(source - American Association of Port Authorities - http://www.aapa-ports.org/industryinfo/statistics.htm)

For container traffic see - http://www.aapa-ports.org/pdf/2004_NORTH_AMERICAN_CONTAINER_TRAFFIC.pdf

1. Los Angeles
2. Long Beach (near LA)
3. New York/New Jersey
4. Oakland (CA)
5. Charleston (SC) - another potential hurricane victim.
12. Houston
26. New Orleans

Last edited by a moderator: Apr 21, 2017
15. Sep 8, 2005

### Skyhunter

The problem with the levees is they are sinking. I don't know if it is practical to fill the low areas if they will continue to sink. I would like to see a study done first, because that is an awful lot of fill. It would have to be done in layers with each layer being compacted.

The reason the seawall failed at 17th street was because the levees that held up the sea wall had been sinking, and the steel piles had badly corroded. My understanding (this hasn't been verified) is that the steel piles had been replaced but the earthen levee had not been compacted and hardened due to cutbacks in funding for the project. Allegedly it was to have been completed a few years ago. Once the water rose up over the seawall it washed away the levee until it allowed the seawall to cantilever, causing the breach.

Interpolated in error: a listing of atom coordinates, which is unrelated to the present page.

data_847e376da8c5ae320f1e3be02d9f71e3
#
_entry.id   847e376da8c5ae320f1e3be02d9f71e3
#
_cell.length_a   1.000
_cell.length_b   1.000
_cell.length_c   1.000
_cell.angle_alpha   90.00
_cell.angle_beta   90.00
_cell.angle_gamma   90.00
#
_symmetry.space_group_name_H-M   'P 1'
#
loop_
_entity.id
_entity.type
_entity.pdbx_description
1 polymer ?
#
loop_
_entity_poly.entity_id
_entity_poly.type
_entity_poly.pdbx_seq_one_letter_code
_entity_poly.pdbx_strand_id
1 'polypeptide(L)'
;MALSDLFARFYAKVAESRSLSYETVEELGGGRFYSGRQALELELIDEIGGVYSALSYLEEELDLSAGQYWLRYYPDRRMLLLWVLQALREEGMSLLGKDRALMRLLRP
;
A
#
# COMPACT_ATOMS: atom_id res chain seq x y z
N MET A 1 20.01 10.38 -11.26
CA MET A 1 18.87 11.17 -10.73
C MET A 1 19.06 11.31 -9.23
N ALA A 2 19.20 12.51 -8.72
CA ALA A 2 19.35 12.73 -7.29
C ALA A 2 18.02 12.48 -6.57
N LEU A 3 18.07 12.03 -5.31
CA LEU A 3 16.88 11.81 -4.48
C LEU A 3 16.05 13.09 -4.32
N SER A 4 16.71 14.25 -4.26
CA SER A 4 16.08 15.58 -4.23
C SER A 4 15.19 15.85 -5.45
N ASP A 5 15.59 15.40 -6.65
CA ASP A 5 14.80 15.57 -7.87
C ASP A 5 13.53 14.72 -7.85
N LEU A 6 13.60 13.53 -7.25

As for the global warming connection.

If this is what we can expect, will we have a window of calm, long enough to rebuild?

http://www.miami.com/mld/miamiherald/12272807.htm

 I also agree we should restore the wetlands for a multitude of reasons. As it stands though developers have been given the right to develop the mississippi delta wetlands. Maybe Katrina will change the mindset that any development is good development.

Last edited: Sep 8, 2005
16. Sep 8, 2005

Last edited by a moderator: Apr 21, 2017
17. Sep 8, 2005

Wikipedia's copyright agreement requires that you link back to the original webpage when you copy wikipedia text.
en.wikipedia.org/wiki/New_Orleans,_Louisiana#Transportation

Something doesn't compute there.

18. Sep 8, 2005

### Staff: Mentor

hitssquad, I checked the link to AAPA and it works.

I don't know the origin of the data in Wikipedia article, but I would believe the AAPA numbers, which btw are from 2003.

19. Sep 8, 2005

### edward

Last edited by a moderator: Apr 21, 2017
20. Sep 9, 2005

### BobG

A lot of the expansion is filling slots left open after the Port of South Louisiana opened upstream. The loss of wetlands and growing vulnerability of New Orleans hasn't been lost on business. As soon as the PSL opened, a lot moved further inland. The expansion at the Port of New Orleans shows the potential of the Mississippi is still greater than the existing port facilities. Instead of the Port of South Louisiana replacing the Port of New Orleans, new businesses just started filling in the slots left open.

None of the upstream ports can compete for the cruise line business. New Orleans is the draw for them (provided the city comes back, of course).

Of course, even if the Plaquemines and New Orleans ports were closed, the workers at the Port of South Louisiana have to live somewhere. The end result might be a bigger Baton Rouge, a smaller New Orleans, and a string of medium size cities all along the Mississippi between them - almost a long skinny city 90 miles long. (Kind of like the I-77 corridor south of Cleveland used to be and like the I-25 corridor north of Denver is quickly becoming)

Last edited by a moderator: Apr 21, 2017